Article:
Mellerstain House and Gardens is one of the finest examples of Scottish architects William and Robert Adam’s work. It is nestled in the heart of the Scottish borders just an hour from Edinburgh. The house was commissioned by the Baillie family, whose name also features in British history.
The estate came into the Baillie family’s hands in 1642 when it was granted to George Baillie of Jerviswood by royal charter. It was subsequently removed from the family’s possession in 1684 when Robert Baillie, George’s son, was executed for high treason. Robert’s son, also called George, was able to repossess the estate in 1690 from William, the Prince of Orange, having assisted him in his successful campaign to become William III of England.
George Baillie and his wife, Grisell, commissioned William Adam to build a new house at Mellerstain on top of an old peel tower. William Adam’s original design featured two wings and a linking central block, but only the two wings were built in 1725. 40 years later, George’s grandson decided to complete the house and commissioned Robert Adam to design and build the linking block, which was completed in 1778. This ‘castle style’ house is what you see today. You can admire the neoclassical plasterwork and the original Adam colours in the library. After appreciating Adam’s architectural prowess, you can turn your attention to the artwork lining the walls, including paintings by Van Dyck and Ruysdael.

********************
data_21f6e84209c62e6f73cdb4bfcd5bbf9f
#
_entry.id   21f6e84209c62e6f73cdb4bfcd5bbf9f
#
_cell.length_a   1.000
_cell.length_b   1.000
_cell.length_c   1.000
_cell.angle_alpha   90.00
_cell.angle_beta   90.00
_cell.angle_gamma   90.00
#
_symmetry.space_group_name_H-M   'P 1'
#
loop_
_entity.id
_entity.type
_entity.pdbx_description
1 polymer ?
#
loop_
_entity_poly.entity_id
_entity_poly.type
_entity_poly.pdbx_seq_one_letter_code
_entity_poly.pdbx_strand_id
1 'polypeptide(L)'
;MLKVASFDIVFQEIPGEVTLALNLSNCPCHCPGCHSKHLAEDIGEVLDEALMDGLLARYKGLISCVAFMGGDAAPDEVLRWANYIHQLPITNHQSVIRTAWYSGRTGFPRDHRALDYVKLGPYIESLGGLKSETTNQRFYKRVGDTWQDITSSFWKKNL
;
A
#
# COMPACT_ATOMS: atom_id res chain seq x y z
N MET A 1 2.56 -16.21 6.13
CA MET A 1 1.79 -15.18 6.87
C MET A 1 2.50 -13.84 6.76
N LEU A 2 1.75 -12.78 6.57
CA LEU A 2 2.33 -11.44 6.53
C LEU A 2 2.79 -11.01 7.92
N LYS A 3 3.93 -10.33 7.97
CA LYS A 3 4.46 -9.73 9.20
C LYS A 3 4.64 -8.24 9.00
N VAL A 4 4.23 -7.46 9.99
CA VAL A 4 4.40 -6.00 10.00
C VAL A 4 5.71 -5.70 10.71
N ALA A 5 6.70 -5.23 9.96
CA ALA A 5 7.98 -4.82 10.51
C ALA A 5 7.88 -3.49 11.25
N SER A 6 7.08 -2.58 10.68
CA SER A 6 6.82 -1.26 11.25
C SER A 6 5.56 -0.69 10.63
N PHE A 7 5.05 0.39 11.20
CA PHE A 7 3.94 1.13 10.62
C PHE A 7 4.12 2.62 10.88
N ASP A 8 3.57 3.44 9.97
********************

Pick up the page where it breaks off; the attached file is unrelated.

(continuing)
The surrounding 100 acres of garden include the formal gardens and the Italianate terraces, which are dog and children friendly. They were designed by Reginald Blomfield and added in 1910. Discreetly snuggled amongst the trees is the thatched Tea Cottage, but if you’re looking for something more substantial, then head to the family-run Hoebridge Café.
Mellerstain is also an arts and culture hub with the Borders Sculpture Park hosting yearly outdoor art installments and the Borders Music and Arts Society putting on multiple, intimate, classical music concerts.
4 May to 1 October, Friday to Monday, 12.00-17.00